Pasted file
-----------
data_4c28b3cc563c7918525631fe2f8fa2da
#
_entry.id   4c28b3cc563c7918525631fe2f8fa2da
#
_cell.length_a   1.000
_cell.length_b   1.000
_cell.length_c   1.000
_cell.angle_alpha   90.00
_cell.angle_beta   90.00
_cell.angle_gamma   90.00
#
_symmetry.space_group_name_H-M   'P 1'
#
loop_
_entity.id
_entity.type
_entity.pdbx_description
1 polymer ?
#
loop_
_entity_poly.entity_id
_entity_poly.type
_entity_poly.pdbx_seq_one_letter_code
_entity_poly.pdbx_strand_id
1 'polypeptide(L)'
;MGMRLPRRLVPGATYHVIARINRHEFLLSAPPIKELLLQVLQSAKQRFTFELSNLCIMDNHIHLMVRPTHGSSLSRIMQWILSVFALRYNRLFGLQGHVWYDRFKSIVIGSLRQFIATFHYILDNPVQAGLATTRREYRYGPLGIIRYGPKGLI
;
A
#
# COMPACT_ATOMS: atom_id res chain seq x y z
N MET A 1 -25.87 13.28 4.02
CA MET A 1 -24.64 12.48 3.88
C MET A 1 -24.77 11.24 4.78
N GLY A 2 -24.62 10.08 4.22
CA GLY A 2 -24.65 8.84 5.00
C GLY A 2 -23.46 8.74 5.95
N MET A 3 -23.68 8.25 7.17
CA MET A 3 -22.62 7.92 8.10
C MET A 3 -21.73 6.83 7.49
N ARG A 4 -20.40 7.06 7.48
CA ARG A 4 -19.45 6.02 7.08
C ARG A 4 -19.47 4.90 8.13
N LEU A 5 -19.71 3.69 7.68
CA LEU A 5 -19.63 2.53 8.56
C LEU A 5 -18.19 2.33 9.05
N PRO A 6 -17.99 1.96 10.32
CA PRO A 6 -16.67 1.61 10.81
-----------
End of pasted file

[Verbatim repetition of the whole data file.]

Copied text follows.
data_4c28b3cc563c7918525631fe2f8fa2da
#
_entry.id   4c28b3cc563c7918525631fe2f8fa2da
#
_cell.length_a   1.000
_cell.length_b   1.000
_cell.length_c   1.000
_cell.angle_alpha   90.00
_cell.angle_beta   90.00
_cell.angle_gamma   90.00
#
_symmetry.space_group_name_H-M   'P 1'
#
loop_
_entity.id
_entity.type
_entity.pdbx_description
1 polymer ?
#
loop_
_entity_poly.entity_id
_entity_poly.type
_entity_poly.pdbx_seq_one_letter_code
_entity_poly.pdbx_strand_id
1 'polypeptide(L)'
;MGMRLPRRLVPGATYHVIARINRHEFLLSAPPIKELLLQVLQSAKQRFTFELSNLCIMDNHIHLMVRPTHGSSLSRIMQWILSVFALRYNRLFGLQGHVWYDRFKSIVIGSLRQFIATFHYILDNPVQAGLATTRREYRYGPLGIIRYGPKGLI
;
A
#
# COMPACT_ATOMS: atom_id res chain seq x y z
N MET A 1 -25.87 13.28 4.02
CA MET A 1 -24.64 12.48 3.88
C MET A 1 -24.77 11.24 4.78
N GLY A 2 -24.62 10.08 4.22
CA GLY A 2 -24.65 8.84 5.00
C GLY A 2 -23.46 8.74 5.95
N MET A 3 -23.68 8.25 7.17
CA MET A 3 -22.62 7.92 8.10
C MET A 3 -21.73 6.83 7.49
N ARG A 4 -20.40 7.06 7.48
CA ARG A 4 -19.45 6.02 7.08
C ARG A 4 -19.47 4.90 8.13
N LEU A 5 -19.71 3.69 7.68
CA LEU A 5 -19.63 2.53 8.56
C LEU A 5 -18.19 2.33 9.05
N PRO A 6 -17.99 1.96 10.32
CA PRO A 6 -16.67 1.61 10.81